In November, CMS notified states that they would be expected to implement the updates to the formula by July 2014. A coalition of industry stakeholders sent a letter April 9 to HHS Secretary Kathleen Sebelius, asking that there be a one-year transition period, which would push the implementation to sometime in 2015.
They argued that states are not ready to make such a quick transition, especially since adopting the new formula would in some cases require legislative or regulatory changes. They also wanted to give states more time to come up with new dispensing fees, which is what a pharmacy charges for providing professional services such as patient counseling, monitoring drug therapy, providing drug information to physicians, and dispensing the drug to customers. On average, these fee are now $3 to $5 per prescription. They provide a profit margin for pharmacists who contend reimbursement rates may only allow them to break even on Medicaid generics.
“Beneficiary access could be an issue if implemented as is, as many providers could refuse to dispense medications where the reimbursement falls below their cost,” said Sharon Greeson, a consultant with Compliance Implementation Services, a North Carolina-based firm that helps clients with regulatory and standards compliance.
Debate in Washington about how to determine Medicaid generic reimbursements goes back at least a decade. Indeed, in 2004 a House subcommittee held hearings entitled “Medicaid Prescription Drug Reimbursement: Why the Government Pays Too Much.”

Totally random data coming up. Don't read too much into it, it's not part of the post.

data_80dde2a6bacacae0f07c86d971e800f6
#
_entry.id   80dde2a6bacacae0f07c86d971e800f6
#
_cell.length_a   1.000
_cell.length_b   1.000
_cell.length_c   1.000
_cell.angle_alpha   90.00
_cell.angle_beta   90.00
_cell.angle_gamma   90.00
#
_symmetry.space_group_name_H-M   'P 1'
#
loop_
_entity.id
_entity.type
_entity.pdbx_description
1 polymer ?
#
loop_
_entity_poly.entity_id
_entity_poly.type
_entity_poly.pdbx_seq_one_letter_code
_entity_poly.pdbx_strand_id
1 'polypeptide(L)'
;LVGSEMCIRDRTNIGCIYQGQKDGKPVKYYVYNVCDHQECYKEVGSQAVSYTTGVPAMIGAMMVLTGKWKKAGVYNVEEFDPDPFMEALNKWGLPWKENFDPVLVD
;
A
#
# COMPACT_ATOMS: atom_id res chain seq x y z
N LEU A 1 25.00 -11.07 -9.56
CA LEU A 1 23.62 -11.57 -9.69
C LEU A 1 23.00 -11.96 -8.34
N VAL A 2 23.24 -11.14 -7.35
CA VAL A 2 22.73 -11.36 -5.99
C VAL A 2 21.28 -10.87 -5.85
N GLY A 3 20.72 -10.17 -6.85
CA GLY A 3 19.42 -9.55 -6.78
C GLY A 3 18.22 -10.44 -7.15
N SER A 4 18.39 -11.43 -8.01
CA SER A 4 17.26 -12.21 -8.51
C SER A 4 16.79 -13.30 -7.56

“The government pays far too much for many prescription drugs under Medicaid, primarily because most states continue to use a system that is called average wholesale price, or AWP, as the basis for their reimbursement,” Rep. Joe Barton (R-Texas), who was chairing the hearing, said at the time.
The ACA altered the formula for generic drug reimbursement for Medicaid beneficiaries to be based on a drug's average manufacturer price, or AMP, versus AWP. The concept of an AMP for generics dates back to a 1990s federal statute dealing with the rebates manufacturers would pay states for drugs dispensed under Medicaid.
Between 2006 and 2010, Medicaid spending on generic drugs increased about 80%, from $2.5 billion to $4.5 billion, according to the Kaiser Family Foundation. In 2010, generic drug spending represented roughly 18% of total Medicaid drug spending, with 69% of all Medicaid prescriptions being generic.
The CMS had previously attempted to make this change in the Deficit Reduction Act of 2005, but its plan then would have led to reimbursement cuts as high as 60%.
Industry stakeholders, including the National Association of Chain Drug Stores and the National Community Pharmacists Association, were able to get an injunction stopping the change in 2007. In 2010, the ACA reintroduced the concept of basing payment on AMP but it outlined a new formula. The CMS then rescinded its former contested rule and in 2012 introduced a new proposal incorporating the health reform law's language.
The recent letter was signed by the American Pharmacists Association, Food Marketing Institute, Generic Pharmaceutical Association, Healthcare Distribution Management Association, National Alliance of State Pharmacy Associations, National Association of Chain Drug Stores and the National Community Pharmacists Association.